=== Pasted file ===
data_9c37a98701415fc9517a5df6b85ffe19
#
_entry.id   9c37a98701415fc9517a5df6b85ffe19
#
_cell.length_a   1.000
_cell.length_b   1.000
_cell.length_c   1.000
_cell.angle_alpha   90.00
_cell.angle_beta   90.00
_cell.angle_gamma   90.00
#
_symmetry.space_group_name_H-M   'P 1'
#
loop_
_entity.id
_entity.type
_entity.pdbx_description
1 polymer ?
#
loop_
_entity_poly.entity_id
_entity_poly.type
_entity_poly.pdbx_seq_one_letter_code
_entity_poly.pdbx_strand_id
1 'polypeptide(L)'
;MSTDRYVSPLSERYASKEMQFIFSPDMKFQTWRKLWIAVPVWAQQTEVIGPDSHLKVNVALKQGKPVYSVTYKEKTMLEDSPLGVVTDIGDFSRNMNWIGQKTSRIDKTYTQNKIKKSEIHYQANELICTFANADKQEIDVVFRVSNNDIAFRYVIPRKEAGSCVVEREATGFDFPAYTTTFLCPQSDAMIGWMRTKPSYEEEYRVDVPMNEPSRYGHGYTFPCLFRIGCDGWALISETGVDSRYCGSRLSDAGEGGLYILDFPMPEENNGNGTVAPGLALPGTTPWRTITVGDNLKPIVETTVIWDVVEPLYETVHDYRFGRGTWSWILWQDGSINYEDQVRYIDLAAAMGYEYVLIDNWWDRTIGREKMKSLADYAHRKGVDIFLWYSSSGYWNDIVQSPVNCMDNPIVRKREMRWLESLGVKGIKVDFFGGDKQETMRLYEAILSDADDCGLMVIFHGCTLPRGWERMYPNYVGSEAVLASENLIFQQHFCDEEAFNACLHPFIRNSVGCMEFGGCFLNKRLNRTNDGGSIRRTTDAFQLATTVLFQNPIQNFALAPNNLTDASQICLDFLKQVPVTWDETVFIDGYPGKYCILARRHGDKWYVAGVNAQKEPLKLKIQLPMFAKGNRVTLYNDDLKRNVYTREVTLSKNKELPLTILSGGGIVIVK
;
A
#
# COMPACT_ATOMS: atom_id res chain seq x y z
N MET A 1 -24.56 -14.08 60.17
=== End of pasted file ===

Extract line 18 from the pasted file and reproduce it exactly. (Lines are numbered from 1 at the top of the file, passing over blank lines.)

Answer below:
1 polymer ?